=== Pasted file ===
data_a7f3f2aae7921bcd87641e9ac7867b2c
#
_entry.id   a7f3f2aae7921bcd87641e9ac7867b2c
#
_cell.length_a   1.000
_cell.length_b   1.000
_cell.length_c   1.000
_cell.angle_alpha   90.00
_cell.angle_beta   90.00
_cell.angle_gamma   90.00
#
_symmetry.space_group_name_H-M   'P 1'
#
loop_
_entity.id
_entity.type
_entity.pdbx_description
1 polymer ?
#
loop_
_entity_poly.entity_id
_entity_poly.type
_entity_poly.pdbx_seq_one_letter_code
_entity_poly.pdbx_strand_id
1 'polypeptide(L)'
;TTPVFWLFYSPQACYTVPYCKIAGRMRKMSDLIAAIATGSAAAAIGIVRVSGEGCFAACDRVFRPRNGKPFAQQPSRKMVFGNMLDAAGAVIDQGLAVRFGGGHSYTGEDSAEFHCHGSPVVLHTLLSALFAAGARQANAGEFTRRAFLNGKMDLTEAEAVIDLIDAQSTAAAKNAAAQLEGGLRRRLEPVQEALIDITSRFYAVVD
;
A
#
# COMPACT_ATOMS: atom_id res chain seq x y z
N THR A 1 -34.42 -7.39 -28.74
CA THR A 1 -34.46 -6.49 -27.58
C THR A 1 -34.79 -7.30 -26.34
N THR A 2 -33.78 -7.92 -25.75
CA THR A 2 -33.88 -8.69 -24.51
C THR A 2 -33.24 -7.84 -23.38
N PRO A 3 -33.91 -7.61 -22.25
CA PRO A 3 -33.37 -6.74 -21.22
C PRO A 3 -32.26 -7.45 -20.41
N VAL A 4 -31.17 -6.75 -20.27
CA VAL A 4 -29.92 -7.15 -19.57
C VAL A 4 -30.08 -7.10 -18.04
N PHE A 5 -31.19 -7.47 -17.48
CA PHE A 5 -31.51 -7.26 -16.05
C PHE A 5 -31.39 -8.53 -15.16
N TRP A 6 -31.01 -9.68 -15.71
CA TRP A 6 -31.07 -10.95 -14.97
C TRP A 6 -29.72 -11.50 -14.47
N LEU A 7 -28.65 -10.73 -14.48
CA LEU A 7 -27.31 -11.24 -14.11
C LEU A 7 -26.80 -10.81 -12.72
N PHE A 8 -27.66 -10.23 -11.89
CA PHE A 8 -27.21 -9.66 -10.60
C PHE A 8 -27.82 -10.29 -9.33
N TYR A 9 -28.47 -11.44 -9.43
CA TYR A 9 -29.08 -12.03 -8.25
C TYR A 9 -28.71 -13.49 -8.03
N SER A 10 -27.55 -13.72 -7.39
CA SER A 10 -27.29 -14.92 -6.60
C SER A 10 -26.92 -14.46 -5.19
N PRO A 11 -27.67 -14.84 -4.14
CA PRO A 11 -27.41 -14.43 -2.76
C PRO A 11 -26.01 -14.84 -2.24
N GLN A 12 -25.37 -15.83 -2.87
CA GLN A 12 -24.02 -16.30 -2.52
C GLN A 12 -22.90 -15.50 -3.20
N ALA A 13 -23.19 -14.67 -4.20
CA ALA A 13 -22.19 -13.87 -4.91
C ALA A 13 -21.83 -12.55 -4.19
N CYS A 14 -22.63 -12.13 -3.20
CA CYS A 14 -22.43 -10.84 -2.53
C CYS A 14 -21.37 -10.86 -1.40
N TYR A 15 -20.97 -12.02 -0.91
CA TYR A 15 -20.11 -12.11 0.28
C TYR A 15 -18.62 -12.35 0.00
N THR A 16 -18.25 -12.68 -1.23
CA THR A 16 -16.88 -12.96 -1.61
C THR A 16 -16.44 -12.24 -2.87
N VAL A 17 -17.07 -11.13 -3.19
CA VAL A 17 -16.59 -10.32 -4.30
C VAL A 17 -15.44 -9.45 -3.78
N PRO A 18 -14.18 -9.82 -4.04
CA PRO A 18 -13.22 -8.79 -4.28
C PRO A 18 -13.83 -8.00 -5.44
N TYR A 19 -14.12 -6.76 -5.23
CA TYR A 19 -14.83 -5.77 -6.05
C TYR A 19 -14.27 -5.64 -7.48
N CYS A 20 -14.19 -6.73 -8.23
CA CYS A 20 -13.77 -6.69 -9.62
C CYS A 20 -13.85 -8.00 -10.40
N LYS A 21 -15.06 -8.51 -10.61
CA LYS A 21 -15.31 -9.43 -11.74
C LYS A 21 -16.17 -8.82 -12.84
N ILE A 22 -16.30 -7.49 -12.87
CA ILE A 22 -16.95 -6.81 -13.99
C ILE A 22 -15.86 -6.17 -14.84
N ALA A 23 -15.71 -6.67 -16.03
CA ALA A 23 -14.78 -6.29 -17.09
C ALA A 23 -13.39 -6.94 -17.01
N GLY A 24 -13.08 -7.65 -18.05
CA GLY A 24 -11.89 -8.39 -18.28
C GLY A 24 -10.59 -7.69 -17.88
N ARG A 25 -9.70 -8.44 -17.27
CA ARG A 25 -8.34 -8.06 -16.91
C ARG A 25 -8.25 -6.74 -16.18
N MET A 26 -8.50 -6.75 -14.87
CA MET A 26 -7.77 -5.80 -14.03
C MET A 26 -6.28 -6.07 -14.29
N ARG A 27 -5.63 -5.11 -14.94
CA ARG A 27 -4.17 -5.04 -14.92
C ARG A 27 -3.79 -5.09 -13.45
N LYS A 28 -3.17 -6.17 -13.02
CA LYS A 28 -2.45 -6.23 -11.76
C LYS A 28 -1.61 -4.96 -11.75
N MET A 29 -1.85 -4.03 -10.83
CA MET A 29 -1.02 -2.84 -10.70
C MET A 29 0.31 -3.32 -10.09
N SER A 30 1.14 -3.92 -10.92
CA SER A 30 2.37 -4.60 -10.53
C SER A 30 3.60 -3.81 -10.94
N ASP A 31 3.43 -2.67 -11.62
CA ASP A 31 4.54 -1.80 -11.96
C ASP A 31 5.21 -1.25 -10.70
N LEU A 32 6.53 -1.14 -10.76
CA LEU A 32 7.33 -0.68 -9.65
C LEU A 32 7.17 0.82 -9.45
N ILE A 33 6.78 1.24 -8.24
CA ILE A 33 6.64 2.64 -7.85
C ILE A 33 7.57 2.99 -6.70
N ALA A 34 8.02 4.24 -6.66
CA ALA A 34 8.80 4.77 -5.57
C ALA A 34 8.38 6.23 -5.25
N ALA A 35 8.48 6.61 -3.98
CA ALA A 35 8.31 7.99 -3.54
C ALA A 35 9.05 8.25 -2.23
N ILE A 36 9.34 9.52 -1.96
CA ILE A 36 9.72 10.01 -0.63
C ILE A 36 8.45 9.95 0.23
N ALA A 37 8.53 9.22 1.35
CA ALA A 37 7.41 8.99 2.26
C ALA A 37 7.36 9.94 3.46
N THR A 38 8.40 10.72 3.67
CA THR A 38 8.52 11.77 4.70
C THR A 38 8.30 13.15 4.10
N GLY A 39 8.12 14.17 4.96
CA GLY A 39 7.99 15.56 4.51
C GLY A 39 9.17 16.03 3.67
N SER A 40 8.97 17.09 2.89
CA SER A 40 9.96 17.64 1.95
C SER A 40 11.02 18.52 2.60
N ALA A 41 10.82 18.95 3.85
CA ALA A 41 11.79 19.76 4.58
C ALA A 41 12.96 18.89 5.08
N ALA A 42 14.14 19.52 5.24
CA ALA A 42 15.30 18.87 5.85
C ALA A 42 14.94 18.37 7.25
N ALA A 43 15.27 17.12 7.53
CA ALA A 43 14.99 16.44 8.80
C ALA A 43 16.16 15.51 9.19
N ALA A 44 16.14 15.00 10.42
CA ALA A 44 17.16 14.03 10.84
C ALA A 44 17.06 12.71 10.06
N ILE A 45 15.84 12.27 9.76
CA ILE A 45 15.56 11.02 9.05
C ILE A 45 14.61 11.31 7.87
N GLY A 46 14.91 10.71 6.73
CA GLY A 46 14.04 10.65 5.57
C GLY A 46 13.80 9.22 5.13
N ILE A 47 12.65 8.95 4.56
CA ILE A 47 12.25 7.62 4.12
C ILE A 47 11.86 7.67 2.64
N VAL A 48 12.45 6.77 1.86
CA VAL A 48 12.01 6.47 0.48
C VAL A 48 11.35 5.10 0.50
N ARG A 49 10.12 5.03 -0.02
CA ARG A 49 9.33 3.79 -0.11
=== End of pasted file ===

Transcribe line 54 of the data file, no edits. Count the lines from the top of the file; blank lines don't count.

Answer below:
C PHE A 8 -27.82 -10.29 -9.33